April 17, Easter Day C (John 20:1-18)

Mary has no hand to clutch or shoulder to lean on.
March 29, 2022
Joel Schoon-Tanis’s Easter scene. (Facebook)

One of my favorite things about living in Southern California was driving down the Redondo Beach Esplanade on a clear morning. I loved seeing the impossibly blue ocean and the pure white spray of the breakers. I marveled at the curve of the land, how the Santa Monica Mountains and the Palos Verdes Peninsula stretched to embrace across the Santa Monica Bay.

What I loved most of all was the chance to observe the people standing on the Esplanade sidewalk, taking in the seascape. As I kept one eye on the road and one eye on the coast, I caught fleeting glimpses of people who were utterly transfixed by the ocean. Something about being in the presence of something so vast and deep just enthralls people. I’ve heard it said that gazing at the ocean actually causes one’s soul to expand. The soul grows in response to what it sees.

John’s resurrection narrative casts the reader as a witness to the witnesses. The focus of this story is on the ocean, so to speak, but also on the people whose souls are expanding in response to its beauty. The Gospels do not even begin to imagine what went unwitnessed that first Easter morning. Barbara Brown Taylor notes that “the resurrection is the one and only event in Jesus’ life that was entirely between him and God.”

I think we’re better off keeping it that way. I once watched a video marketed to churches for use in Easter worship. A man wrapped in linens lay on a table. As an orchestra played dramatically in the background, the man slowly began to stir. The music billowed to a climax as the man sat up. I hated it. It reduced a miracle to a cartoon, a holy mystery to a crude farce. Worst of all, it forced the Easter celebration back into the tomb.

John’s story begins and ends with Mary Magdalene. She alone makes the mournful journey to the grave of her Lord. In the other Gospels, other women accompany Mary to the tomb. But here she is alone. She has no hand to clutch or shoulder to lean on as she discovers, in horror, that the stone has been rolled from the tomb.

At this point in the text, there is a lot of floundering chaos—and it is no surprise, for this is what often happens when Jesus goes missing. Mary turns and runs back to the disciples to proclaim the bad news. They run back to try to make sense of the strange turn of events. All that is left in the tomb are the linen wrappings that had bound the lifeless body of Jesus. They take in the sight—the utter emptiness of the tomb—and turn to go home, mired in confusion.

Mary remains. All she knows is that her Lord is dead and that someone has salted her wounds by robbing his grave. She stands vigil in front of the vacant tomb, her soul contracting in the presence of such cataclysmic absence.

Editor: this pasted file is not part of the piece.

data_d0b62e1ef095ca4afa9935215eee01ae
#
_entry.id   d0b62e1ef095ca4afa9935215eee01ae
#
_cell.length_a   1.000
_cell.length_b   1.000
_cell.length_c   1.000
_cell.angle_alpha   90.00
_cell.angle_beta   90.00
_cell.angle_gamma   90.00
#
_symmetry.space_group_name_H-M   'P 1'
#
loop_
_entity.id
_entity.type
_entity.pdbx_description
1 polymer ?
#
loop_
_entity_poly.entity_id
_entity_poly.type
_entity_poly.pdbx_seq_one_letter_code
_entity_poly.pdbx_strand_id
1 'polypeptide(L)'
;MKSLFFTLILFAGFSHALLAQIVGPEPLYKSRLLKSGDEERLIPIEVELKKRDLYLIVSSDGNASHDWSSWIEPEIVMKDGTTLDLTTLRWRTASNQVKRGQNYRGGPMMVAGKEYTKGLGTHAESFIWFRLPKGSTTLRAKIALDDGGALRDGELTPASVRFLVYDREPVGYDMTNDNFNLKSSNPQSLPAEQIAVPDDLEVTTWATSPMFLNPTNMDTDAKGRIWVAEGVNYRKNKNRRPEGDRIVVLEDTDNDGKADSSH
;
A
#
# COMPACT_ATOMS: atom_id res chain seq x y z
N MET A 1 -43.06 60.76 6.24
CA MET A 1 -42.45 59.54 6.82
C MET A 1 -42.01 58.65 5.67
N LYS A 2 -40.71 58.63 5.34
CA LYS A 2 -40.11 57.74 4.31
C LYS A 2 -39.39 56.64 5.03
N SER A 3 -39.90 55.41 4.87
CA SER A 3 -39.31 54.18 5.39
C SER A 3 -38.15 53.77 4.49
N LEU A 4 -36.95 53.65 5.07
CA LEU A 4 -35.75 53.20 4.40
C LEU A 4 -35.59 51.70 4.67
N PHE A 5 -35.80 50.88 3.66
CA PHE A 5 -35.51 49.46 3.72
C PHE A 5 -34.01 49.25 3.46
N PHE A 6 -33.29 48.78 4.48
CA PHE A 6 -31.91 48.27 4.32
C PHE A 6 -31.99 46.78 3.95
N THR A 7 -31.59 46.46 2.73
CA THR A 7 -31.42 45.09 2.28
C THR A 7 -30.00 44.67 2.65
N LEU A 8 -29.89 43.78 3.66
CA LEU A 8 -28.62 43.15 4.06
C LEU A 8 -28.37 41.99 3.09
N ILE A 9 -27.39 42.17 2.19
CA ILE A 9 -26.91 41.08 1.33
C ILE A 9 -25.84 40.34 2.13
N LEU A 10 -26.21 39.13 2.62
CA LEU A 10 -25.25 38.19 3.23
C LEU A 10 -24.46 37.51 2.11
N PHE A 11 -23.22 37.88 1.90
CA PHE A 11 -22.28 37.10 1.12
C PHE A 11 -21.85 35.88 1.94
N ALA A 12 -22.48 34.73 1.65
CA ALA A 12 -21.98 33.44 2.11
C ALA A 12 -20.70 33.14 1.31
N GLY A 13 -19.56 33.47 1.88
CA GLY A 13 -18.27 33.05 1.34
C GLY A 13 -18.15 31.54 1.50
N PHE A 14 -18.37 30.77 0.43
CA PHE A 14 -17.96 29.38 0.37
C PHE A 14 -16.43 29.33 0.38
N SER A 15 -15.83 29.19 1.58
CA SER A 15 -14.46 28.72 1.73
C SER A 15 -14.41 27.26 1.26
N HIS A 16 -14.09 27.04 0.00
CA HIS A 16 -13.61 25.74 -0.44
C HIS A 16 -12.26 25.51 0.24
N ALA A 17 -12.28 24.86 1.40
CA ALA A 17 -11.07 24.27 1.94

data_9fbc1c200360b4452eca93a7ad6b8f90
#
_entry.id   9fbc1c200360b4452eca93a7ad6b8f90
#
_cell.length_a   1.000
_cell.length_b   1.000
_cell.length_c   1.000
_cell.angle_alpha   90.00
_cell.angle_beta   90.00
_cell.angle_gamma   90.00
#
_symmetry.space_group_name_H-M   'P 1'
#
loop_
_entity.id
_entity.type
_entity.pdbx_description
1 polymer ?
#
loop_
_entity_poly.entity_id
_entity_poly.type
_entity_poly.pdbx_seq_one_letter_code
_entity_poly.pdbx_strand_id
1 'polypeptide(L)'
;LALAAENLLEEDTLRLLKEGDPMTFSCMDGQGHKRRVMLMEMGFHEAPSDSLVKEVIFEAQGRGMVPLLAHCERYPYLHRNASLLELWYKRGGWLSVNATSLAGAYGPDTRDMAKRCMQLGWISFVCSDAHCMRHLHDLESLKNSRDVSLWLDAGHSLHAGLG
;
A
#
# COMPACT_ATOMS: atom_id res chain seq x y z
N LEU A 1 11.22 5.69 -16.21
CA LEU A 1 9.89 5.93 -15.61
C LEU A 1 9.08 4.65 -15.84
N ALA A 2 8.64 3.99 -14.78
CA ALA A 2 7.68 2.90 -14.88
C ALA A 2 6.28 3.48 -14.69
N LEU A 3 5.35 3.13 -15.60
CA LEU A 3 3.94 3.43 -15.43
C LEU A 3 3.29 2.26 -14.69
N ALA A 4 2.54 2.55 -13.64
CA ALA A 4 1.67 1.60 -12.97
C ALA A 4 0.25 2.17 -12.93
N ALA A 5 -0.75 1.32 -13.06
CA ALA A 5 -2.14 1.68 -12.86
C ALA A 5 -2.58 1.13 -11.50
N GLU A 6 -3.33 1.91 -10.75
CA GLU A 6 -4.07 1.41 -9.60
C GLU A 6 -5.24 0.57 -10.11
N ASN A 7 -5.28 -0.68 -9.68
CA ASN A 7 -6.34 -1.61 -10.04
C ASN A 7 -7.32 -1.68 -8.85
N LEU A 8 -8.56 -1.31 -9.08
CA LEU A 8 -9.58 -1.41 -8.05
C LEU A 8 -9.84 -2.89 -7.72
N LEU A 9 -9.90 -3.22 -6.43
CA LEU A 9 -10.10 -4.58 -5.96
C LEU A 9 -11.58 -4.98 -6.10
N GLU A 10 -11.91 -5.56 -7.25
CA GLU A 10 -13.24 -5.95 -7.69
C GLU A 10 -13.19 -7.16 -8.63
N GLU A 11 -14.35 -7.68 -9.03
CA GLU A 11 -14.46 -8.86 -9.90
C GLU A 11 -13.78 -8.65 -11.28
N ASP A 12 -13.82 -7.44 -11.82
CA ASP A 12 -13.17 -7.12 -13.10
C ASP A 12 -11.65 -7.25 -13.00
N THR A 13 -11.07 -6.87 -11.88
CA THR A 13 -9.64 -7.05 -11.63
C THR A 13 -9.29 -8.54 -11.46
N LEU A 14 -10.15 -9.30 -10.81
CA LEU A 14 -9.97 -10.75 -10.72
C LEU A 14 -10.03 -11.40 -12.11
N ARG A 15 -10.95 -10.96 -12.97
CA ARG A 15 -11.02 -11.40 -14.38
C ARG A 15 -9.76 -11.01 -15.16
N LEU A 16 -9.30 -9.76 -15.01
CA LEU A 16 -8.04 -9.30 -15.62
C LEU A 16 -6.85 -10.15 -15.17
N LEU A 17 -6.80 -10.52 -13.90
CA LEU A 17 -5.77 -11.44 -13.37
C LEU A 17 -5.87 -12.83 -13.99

I have been meditating on this scripture through a painting by Joel Schoon-Tanis, included in his book 40: The Gospels. Art is, after all, oceanic in its capacity to enlarge our souls. Schoon-Tanis is a Michigan artist who paints biblical stories and pairs them with childlike commentary that is often phonetically spelled. In the paintings, Jesus is depicted painstakingly, in a sophisticated and detailed brush style. So, too, are a smattering of flora and fauna. But most of the figures—including all of the non-Jesus humans—are rendered as if by a child, with stick limbs and rudimentary faces. Jesus is set apart; he is Word and light, way and truth and life.

If the paintings weren’t so whimsical and endearing, perhaps Schoon-Tanis’s theological anthropology would feel heavy-handed. In the Easter morning scene (above), happy angels are perched in the entryway of the tomb. The sun is rising, the roses and lilies are blooming. An exquisitely detailed monarch butterfly flits by Jesus, whose back is turned to the viewer. In every painting his back is turned; you might catch a fleeting glimpse of his face as he stands utterly transfixed by the person in front of him. This time, it’s Mary. And though she was bereft mere moments before, her guileless round face is giddy with delight. Schoon-Tanis writes, “[Jesus] snuck up on his good frend Mary in the garden. He just started tawking to her. He could of at leest sed, ‘Surprize!’ or ‘Ta Da!’ or sumthing.”

This random gardener just starts “tawking” to her, and at first he is unrecognizable. But then he speaks one word that reveals everything to Mary. One word is all it takes for her to believe and understand, to break into joyous worship: her very own name.

Encountering the Risen Christ expands one’s soul, even without a proper “Ta da!” I am praying that, like Mary, I might have just enough faith to keep weeping until I hear my name.